Nationalist poet Igor Karaulov volunteering in an agitation brigade to rouse Russian servicemen is heartened by the calm demeanor and quiet confidence of Russia's soldiers. However, he cannot ignore the anti-mobilization demonstrations and the attempts to evade military service by leaving Russia. He claims that this behavior by Russia's elites is in stark contrast to imperial and Communist Russia, when the elites devotedly embraced their military obligations.
Karaulov's solution is to grant privileges such as tuition exemption to Russia's soldiers and extend them preference to elite schools rather than to the privileged sons of the Moscow bourgeoise. Henceforth, society will revolve around the Russian military. This situation will outlast the war in Ukraine, because the upkeep of a powerful army is necessitated by Russia's status as a huge resource-rich country with a small population. The West intends to steal this wealth and only the army can prevent such an outcome.
Karaulov's article follows below:
Karaulov recites his poetry (Source: Elabuga.com)
"Last week I was in Crimea as part of an agitation brigade. There were seven of us: a deputy, a lecturer, a combat veteran (no, he wasn’t a pensioner with medals, but a charming woman who went through Syrian campaign), a poet and a poetess, an actor and an actress. We addressed soldiers in local units, crews of the Black Sea Fleet ships, at the military airfield.
"In the evenings, when I had free time, I was following the events unfolding in the country and was struck by how different our people actually were. On my smartphone screen, I could see the hatred and fear skewed faces of the 'no-to-war bunch', who had staged sparsely attended rallies against the partial mobilization in Moscow, Novosibirsk, and other major cities.
"I was comparing them to the faces of [mobilized] soldiers and sailors. I won’t say such words as 'exalted' or 'luminous', but they at least possessed calm faces, laden with dignity. And their commanders' [faces displayed] not only calm but also confidence in the rightness of the cause they were engaged in, but also in ultimate victory.
"The conscript from the unit deployed near Simferopol, who had only a few weeks left before his demobilization, said quite nonchalantly, without panic in his voice, that he might soon have to 'stay [in the Army] for a second year' having signed a contract. Meanwhile, crowds of seemingly healthy males sought to cross the Russian border in its various sections, from Finland to Mongolia.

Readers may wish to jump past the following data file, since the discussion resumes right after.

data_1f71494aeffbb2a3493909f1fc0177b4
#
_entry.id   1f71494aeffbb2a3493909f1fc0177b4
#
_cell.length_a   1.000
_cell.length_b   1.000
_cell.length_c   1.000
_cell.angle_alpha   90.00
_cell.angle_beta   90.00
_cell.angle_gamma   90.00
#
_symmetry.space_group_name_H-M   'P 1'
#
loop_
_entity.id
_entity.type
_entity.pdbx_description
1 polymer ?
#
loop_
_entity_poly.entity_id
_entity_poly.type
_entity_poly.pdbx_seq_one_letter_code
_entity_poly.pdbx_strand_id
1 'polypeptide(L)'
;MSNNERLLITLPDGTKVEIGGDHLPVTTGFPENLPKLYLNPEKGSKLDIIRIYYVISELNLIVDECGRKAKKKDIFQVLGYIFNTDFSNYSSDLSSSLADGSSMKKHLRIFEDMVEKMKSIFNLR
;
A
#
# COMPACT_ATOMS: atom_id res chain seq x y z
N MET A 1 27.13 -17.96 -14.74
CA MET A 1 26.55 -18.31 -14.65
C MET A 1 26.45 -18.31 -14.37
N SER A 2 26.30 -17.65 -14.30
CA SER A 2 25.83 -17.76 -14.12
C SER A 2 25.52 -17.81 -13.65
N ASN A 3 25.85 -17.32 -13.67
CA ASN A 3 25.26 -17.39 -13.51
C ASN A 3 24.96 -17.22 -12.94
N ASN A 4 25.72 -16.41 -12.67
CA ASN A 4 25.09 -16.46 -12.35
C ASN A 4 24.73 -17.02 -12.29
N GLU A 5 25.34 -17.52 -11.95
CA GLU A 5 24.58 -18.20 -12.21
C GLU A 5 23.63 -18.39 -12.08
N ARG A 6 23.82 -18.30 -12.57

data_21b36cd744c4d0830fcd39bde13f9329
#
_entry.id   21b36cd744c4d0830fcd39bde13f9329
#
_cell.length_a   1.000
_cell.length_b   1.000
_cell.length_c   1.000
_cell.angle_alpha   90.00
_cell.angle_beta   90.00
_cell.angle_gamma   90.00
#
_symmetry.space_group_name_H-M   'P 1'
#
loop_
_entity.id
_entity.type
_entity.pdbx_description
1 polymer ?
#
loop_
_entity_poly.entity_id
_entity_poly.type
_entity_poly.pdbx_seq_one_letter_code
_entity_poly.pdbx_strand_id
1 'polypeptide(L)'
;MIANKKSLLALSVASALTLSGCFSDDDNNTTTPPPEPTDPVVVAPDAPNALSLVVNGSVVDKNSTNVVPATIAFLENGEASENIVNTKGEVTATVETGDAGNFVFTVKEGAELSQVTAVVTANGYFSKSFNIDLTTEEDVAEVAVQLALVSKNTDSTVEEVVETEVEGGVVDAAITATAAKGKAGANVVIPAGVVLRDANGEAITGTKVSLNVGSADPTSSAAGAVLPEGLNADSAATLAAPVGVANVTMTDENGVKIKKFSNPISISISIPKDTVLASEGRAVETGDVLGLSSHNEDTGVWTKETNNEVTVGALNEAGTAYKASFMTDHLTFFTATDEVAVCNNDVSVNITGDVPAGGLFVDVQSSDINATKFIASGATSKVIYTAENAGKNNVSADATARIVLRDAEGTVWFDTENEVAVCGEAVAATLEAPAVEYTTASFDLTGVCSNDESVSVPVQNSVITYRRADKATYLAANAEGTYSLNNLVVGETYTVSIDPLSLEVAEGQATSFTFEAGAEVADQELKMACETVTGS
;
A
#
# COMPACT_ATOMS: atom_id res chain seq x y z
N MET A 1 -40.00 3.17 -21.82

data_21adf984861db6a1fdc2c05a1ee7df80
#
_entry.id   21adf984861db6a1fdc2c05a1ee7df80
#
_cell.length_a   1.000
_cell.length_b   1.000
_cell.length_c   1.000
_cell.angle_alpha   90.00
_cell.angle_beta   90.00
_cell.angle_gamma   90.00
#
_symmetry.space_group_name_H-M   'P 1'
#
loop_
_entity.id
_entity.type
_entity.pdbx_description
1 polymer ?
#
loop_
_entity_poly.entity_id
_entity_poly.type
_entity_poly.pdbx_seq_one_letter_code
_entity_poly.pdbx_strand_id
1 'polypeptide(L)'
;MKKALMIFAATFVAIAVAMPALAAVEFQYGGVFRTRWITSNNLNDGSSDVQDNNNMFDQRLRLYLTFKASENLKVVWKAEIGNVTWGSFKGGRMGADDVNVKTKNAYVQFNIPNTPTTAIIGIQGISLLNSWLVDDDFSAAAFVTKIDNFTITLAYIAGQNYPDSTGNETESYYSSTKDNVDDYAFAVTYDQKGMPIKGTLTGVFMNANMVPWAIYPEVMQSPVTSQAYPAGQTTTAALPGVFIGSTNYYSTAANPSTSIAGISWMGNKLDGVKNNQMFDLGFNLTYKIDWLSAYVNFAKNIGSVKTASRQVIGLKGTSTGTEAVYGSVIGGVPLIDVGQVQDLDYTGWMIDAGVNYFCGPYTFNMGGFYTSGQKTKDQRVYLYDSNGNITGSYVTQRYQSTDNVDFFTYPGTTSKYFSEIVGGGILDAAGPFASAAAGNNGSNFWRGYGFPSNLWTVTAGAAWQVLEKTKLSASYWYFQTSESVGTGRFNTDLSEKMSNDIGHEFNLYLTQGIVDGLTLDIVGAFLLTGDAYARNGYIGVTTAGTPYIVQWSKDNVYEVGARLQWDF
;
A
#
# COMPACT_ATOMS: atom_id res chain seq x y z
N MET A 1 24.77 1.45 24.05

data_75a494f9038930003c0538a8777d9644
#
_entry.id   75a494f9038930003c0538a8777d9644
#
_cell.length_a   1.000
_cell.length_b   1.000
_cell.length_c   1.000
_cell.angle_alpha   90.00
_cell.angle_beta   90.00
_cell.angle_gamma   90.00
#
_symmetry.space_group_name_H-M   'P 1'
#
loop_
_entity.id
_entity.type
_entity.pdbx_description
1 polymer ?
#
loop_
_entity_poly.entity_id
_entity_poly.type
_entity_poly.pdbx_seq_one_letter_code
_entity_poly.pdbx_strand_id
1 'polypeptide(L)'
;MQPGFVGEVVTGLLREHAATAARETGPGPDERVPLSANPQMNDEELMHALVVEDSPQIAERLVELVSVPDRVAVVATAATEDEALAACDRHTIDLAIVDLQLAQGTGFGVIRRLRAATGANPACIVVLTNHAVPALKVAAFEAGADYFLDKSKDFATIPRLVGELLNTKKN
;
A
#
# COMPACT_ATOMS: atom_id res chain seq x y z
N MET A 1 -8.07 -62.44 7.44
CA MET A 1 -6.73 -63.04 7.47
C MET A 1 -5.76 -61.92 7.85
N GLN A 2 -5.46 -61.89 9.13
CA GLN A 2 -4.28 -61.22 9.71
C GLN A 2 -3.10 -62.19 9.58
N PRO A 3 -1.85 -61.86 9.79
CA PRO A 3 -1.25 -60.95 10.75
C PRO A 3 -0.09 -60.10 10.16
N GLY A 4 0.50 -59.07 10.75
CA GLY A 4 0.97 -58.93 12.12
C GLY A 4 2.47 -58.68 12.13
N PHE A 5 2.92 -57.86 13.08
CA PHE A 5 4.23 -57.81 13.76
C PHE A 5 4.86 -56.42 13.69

"Poetess Tatyana Voltskaya, who was once recognized as a foreign agent, wrote with theatrical pathos that it was inappropriate 'to jeer after our men, under whose feet the earth is literally burning, and behind whose backs yawned the jaws of the military recruitment office.' None of these men even blushed from shame."
Tatyana Voltskaya (Source: Yeltsin.ru)
"Airline tickets to Yerevan and Tbilisi skyrocketed up to 400,000 rubles [about 6,900 USD]. This demonstrates that in our country the evasion of military obligations is unavailable to poor people. It turns out that the affluent, privileged strata of the population are the least eager to defend the country, which has provided them the best for decades, while simple Russian, Tatar and Buryat men go to the military registration and enlistment offices without further ado.
"This is an improper situation that contradicts experience of many different countries and eras. In the Soviet Union, when party membership was still a privilege, the slogan “Communists, forward!” wasn't an empty phrase. Under absolutist government, nobles and aristocrats considered it their duty to serve in the army.
"And in ancient Athens, the duties in case of war were distributed among the citizens according to their income size: the Pentakosiomedimnoi (i.e., the wealthiest Athenians) were obliged to outfit an entire ship, the knights were expected to buy a horse and fight on it, the Zeugitai - to provide themselves with heavy armor; finally, the Thetes were only required to be ready to fight for their native polis.
"In our country, with few exceptions, we observe a different picture. Thus, now we have to turn around the situation willingly or unwillingly. Privileges should be enjoyed first and foremost by those, who have taken up arms to defend the country. The Army must constitute the nucleus, around which society is built, while society’s other sub-systems have to find their place in supporting and assisting the Army.